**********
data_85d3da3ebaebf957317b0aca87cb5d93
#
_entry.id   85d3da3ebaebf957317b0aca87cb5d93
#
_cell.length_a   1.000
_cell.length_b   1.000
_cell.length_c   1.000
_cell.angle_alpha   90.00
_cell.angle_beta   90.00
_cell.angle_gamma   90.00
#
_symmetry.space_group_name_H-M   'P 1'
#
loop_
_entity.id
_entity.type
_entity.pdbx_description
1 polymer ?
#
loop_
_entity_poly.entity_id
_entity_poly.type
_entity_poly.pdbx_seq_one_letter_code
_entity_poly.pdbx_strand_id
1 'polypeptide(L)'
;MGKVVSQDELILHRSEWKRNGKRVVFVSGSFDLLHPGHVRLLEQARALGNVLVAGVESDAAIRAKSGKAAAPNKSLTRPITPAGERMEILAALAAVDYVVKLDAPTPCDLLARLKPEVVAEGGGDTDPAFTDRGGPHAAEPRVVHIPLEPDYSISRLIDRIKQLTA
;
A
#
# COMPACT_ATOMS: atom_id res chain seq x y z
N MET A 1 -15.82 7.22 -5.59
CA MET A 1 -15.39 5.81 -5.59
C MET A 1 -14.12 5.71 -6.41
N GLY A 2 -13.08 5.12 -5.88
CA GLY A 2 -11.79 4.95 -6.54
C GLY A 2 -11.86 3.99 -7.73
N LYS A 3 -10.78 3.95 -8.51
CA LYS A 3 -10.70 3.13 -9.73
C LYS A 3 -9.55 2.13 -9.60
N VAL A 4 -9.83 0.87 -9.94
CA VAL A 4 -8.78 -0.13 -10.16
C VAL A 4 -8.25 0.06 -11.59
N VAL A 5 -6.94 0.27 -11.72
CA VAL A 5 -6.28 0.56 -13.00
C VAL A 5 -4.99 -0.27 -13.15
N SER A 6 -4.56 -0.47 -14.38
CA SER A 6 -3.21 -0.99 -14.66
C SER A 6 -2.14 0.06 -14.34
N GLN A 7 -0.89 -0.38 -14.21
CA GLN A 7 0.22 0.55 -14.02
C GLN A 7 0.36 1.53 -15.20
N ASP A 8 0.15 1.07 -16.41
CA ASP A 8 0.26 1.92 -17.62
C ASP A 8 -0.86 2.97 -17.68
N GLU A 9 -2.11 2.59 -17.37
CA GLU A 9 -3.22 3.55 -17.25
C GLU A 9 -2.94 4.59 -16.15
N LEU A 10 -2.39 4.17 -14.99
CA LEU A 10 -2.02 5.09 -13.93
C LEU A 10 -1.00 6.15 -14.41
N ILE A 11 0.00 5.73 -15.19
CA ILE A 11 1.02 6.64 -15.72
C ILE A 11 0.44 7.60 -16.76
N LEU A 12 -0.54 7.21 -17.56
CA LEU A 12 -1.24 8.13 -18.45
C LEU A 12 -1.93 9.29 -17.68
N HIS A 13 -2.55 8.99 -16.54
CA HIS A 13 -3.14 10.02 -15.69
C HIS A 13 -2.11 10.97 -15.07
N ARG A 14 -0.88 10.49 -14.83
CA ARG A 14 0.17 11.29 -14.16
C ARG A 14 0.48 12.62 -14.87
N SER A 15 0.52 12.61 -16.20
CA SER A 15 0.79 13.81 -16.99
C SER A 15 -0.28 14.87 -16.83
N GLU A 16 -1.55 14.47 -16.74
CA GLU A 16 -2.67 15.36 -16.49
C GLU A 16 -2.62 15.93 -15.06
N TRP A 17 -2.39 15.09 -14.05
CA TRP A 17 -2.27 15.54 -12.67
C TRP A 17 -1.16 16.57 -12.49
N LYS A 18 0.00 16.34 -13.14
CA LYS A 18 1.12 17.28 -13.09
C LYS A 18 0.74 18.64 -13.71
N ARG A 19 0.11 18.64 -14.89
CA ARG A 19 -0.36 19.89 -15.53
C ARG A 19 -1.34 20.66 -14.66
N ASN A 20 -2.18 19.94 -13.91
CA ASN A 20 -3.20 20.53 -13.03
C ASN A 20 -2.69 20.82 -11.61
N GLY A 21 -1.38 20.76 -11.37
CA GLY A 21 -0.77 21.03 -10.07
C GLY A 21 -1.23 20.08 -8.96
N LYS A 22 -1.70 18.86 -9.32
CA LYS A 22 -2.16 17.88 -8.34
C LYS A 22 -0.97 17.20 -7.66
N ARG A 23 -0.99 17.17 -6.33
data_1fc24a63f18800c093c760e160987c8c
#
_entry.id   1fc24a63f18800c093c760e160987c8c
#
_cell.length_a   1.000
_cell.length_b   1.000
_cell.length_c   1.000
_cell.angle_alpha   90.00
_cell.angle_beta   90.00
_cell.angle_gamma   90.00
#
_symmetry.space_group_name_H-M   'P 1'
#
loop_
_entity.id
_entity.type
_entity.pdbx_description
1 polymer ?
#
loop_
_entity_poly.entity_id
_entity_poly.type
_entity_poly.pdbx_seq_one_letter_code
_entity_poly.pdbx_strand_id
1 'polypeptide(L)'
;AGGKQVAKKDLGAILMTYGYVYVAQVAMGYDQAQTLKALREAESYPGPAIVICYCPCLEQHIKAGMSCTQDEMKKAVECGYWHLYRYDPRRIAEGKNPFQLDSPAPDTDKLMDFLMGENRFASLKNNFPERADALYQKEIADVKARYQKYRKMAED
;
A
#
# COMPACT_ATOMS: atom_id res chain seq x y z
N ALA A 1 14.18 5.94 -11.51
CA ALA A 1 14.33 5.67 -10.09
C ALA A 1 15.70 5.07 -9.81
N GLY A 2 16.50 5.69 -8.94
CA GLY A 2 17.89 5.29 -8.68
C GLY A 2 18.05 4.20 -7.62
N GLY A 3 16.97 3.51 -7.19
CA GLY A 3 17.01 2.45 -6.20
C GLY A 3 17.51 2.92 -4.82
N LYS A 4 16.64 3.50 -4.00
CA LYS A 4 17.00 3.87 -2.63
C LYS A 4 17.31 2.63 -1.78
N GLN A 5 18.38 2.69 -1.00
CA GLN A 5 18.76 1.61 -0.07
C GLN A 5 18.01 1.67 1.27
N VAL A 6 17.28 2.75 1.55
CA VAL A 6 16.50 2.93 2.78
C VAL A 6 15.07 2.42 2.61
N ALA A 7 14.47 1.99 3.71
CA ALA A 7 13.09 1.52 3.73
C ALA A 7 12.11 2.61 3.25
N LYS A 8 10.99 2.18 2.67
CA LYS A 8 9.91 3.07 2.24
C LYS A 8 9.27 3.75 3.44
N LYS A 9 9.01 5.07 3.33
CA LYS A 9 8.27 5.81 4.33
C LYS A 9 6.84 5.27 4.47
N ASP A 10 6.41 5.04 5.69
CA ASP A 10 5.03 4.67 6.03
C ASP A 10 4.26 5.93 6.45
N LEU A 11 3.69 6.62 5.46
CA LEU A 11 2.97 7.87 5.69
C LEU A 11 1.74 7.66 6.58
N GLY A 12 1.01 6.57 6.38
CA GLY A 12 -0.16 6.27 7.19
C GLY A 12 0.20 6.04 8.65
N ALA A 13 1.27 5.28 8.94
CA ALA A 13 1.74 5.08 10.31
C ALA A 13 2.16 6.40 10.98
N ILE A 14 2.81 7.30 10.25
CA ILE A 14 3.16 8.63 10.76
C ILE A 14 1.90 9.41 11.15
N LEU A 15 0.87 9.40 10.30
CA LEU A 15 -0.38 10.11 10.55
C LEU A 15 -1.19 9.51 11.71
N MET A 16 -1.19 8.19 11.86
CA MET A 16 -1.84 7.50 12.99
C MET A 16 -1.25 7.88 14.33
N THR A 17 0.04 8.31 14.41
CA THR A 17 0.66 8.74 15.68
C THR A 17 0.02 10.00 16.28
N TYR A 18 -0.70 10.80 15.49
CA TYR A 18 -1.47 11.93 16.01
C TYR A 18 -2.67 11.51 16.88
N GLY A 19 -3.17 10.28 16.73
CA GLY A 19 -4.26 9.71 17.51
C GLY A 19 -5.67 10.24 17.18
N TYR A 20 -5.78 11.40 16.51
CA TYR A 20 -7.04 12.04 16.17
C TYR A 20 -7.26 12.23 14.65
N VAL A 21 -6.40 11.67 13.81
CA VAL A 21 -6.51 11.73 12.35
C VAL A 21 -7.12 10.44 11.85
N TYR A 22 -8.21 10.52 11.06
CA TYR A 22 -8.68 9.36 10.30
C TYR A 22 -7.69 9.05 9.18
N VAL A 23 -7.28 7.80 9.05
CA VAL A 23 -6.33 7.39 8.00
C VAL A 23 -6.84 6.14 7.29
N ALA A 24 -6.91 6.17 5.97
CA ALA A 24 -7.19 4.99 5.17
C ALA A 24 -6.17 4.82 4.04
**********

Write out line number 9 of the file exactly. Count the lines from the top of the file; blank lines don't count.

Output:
_cell.angle_beta   90.00